Archive for Bicycle Safety

Morning Links: Newport hit-and-run driver turns himself in, and more fallout from the new LA Mobility Plan

More on the 14-year old girl who was critically injured when she was struck by a hit-and-run driver while riding in Newport Beach Tuesday night.

Thirty-six-year old Anthony Michael George turned himself in to police at around 2 pm Wednesday, which would have given him plenty of time to sober up.

Assuming he had been drinking, of course, which only seems like a given.

That was after his badly damaged car was discovered by a sharp-eyed Newport resident out for a run.

His victim, who was riding a beach cruiser with a group of other riders, was on vacation with her family from San Carlos; she’s now fighting for her life after she was hit head-on with enough force to shatter the car’s windshield.

She was not wearing a helmet, despite state law requiring them for anyone under the age of 18. Whether it could have made a difference, given the description of the collision, is questionable.

Thanks to Erik Griswold for the link about the car discovery.

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The Daily News says the newly passed Mobility Plan offers promise, but questions whether the city is dictating new habits or anticipating them. Neither, actually. It’s aimed at improving safety while giving people the option of how they want to travel, rather than how they currently feel they have to.

LA Times readers offer surprisingly rational responses to yesterday’s story about the shift in LA transportation priorities.

KNBC-4 misses the point, saying community groups oppose taking travel lanes — not auto lanes, thank you — from streets like Westwood Blvd, even though current plan for Westwood don’t involve removing a single lane or parking spot. Which makes you wonder what the real reason for their opposition is, along with that of Councilmember Paul Koretz, who appears to be in the pocket of wealthy homeowners.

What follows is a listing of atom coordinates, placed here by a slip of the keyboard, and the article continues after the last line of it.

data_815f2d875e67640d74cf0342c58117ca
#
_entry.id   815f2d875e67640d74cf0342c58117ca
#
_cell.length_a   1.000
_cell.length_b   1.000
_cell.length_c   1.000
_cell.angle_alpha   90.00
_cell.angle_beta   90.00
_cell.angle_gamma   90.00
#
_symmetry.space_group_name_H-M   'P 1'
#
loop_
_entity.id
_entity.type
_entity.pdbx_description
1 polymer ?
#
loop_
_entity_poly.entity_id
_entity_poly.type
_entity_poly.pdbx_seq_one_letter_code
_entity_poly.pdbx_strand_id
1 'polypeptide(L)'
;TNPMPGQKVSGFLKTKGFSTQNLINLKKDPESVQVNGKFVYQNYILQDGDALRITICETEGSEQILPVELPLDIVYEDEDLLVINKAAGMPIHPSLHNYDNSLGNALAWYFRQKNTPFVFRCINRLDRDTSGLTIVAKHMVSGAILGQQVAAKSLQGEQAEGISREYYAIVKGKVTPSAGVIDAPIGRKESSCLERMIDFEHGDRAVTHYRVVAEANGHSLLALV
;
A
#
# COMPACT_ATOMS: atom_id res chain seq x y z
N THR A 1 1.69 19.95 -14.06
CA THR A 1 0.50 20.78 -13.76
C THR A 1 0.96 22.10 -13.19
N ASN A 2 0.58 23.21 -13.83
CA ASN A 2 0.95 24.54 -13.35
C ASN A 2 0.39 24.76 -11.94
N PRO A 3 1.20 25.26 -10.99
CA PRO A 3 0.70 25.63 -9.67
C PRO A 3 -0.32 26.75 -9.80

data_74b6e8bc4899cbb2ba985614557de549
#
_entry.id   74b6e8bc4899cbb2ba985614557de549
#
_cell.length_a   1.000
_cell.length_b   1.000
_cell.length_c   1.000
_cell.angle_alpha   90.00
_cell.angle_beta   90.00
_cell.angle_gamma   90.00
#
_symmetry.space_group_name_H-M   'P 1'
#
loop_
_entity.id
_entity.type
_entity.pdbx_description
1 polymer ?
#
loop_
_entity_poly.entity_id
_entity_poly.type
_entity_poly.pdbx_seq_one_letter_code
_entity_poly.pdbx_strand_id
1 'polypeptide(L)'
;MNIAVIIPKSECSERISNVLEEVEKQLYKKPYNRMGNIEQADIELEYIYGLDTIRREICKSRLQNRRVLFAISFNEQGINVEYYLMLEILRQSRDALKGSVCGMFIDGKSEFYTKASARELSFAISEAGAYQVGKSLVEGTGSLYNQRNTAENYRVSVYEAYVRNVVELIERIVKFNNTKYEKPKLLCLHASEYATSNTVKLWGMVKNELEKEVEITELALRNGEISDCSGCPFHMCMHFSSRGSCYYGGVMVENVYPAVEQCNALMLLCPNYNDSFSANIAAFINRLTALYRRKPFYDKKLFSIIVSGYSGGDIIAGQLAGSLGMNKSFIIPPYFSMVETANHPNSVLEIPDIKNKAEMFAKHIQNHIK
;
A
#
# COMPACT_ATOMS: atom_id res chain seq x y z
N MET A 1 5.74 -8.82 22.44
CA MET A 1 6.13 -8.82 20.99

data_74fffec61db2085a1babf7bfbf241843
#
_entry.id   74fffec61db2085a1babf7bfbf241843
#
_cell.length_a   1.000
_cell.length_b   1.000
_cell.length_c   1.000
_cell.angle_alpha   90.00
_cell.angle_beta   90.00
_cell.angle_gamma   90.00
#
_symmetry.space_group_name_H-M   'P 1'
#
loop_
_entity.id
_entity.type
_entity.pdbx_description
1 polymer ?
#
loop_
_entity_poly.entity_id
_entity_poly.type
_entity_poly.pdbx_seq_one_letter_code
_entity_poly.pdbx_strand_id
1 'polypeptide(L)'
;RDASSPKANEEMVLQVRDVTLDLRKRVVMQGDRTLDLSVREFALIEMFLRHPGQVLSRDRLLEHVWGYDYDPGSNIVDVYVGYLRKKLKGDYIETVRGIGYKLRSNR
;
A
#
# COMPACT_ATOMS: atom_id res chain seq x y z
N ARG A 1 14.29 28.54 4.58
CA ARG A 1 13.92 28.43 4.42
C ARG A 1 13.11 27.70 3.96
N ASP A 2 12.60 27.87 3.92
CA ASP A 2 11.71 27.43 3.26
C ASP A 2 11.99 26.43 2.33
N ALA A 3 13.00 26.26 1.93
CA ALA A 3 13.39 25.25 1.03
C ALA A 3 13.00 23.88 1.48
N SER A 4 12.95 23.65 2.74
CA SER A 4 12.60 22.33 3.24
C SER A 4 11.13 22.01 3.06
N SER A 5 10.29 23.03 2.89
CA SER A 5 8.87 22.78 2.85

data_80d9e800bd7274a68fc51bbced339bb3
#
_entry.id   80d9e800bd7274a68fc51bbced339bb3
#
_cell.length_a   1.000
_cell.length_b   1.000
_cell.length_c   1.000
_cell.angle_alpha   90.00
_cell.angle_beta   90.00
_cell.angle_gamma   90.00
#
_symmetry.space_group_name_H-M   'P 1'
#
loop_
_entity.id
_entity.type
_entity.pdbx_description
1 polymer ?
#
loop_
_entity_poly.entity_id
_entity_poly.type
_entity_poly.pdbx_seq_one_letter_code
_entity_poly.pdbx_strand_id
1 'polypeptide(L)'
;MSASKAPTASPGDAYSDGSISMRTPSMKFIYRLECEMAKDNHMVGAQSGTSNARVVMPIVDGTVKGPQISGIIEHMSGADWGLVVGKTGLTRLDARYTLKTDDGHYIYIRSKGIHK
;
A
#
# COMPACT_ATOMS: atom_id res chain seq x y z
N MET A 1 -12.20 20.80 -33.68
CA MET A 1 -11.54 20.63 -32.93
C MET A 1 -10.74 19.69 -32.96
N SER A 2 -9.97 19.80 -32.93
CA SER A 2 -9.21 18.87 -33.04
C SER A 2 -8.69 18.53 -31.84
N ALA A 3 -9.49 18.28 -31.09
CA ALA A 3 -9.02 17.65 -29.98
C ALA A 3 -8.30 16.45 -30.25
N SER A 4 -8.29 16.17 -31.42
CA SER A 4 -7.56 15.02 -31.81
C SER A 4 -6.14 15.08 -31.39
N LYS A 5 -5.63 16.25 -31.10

Larry Mantle discussed the passage of the Mobility Plan on KPCC’s Air Talk; the LACBC’s Tamika Butler made some good points by stressing it’s not just about bike lanes, although the remarks by motorhead Jay Beeber — and many of the comments — are infuriating.

Speaking of which, I’m told you should only read the comments on KFI’s Facebook page, home to the bike hating John and Ken, if you want to lose all hope for humanity.

And Bicycling wants to arm you with responses to the typical anti-bike comments you’ll find to any online story about bicycling.

Meanwhile, this is what the story looks like from an overseas perspective.

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Brenda Miller of the Alliance for a Healthy Orange County writes to say they’re looking for vendors with experience in hosting bike rodeos.

Orange County will be holding bike rodeos the month of September, 2015, and is seeking bids from vendors experienced with such bicycle education events. Funding for the rodeos is provided by the non-profit, Alliance for a Healthy Orange County, as part of a community health grant received from the CDC. Contact info, details/specs, and a list of Q&A’s submitted by potential vendors is downloadable via Dropbox HERE.

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Matt Brammeier, the cyclist injured in that horrific Tour of Utah crash, as been released from the hospital.

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Local

Councilmember Mike Bonin’s office is preparing a pop-up Great Streets installation on Venice Blvd in Mar Vista early next year, including improved — and possibly protected — bike lanes.

Richard Risemberg says even if we get bike lanes, once the paint dries, we’re on our own.

Bike thefts continue in DTLA, as six people have their rides taken, four after the locks were cut; one man was arrested trying to take one.